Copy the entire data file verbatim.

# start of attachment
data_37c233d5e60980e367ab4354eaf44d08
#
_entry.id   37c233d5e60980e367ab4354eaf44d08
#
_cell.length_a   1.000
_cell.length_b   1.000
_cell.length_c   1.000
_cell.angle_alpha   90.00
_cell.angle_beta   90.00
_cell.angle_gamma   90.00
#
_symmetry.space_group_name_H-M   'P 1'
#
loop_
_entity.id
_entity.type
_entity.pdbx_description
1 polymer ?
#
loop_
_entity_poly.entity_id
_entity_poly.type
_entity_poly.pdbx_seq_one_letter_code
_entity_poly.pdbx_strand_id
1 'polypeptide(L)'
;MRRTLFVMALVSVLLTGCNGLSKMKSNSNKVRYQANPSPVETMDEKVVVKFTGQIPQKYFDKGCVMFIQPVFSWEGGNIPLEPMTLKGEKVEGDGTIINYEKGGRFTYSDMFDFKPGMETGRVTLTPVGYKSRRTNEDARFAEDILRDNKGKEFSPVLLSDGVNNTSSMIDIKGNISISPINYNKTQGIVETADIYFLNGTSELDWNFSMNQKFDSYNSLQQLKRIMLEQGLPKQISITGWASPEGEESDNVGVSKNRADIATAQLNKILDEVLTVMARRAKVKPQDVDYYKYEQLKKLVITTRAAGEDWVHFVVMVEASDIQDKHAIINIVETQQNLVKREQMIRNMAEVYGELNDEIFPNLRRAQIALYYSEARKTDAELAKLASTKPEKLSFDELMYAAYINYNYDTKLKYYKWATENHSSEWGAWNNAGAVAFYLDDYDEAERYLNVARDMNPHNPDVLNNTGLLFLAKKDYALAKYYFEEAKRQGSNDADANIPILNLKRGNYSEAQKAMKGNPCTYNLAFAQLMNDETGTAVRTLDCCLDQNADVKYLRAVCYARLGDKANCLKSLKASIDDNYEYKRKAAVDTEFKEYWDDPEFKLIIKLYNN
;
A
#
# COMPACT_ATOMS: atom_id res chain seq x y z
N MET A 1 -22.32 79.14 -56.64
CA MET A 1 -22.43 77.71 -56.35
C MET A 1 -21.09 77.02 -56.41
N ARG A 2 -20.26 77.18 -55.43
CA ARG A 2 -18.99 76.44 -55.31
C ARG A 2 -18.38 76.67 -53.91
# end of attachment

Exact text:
data_37c233d5e60980e367ab4354eaf44d08
#
_entry.id   37c233d5e60980e367ab4354eaf44d08
#
_cell.length_a   1.000
_cell.length_b   1.000
_cell.length_c   1.000
_cell.angle_alpha   90.00
_cell.angle_beta   90.00
_cell.angle_gamma   90.00
#
_symmetry.space_group_name_H-M   'P 1'
#
loop_
_entity.id
_entity.type
_entity.pdbx_description
1 polymer ?
#
loop_
_entity_poly.entity_id
_entity_poly.type
_entity_poly.pdbx_seq_one_letter_code
_entity_poly.pdbx_strand_id
1 'polypeptide(L)'
;MRRTLFVMALVSVLLTGCNGLSKMKSNSNKVRYQANPSPVETMDEKVVVKFTGQIPQKYFDKGCVMFIQPVFSWEGGNIPLEPMTLKGEKVEGDGTIINYEKGGRFTYSDMFDFKPGMETGRVTLTPVGYKSRRTNEDARFAEDILRDNKGKEFSPVLLSDGVNNTSSMIDIKGNISISPINYNKTQGIVETADIYFLNGTSELDWNFSMNQKFDSYNSLQQLKRIMLEQGLPKQISITGWASPEGEESDNVGVSKNRADIATAQLNKILDEVLTVMARRAKVKPQDVDYYKYEQLKKLVITTRAAGEDWVHFVVMVEASDIQDKHAIINIVETQQNLVKREQMIRNMAEVYGELNDEIFPNLRRAQIALYYSEARKTDAELAKLASTKPEKLSFDELMYAAYINYNYDTKLKYYKWATENHSSEWGAWNNAGAVAFYLDDYDEAERYLNVARDMNPHNPDVLNNTGLLFLAKKDYALAKYYFEEAKRQGSNDADANIPILNLKRGNYSEAQKAMKGNPCTYNLAFAQLMNDETGTAVRTLDCCLDQNADVKYLRAVCYARLGDKANCLKSLKASIDDNYEYKRKAAVDTEFKEYWDDPEFKLIIKLYNN
;
A
#
# COMPACT_ATOMS: atom_id res chain seq x y z
N MET A 1 -22.32 79.14 -56.64
CA MET A 1 -22.43 77.71 -56.35
C MET A 1 -21.09 77.02 -56.41
N ARG A 2 -20.26 77.18 -55.43
CA ARG A 2 -18.99 76.44 -55.31
C ARG A 2 -18.38 76.67 -53.91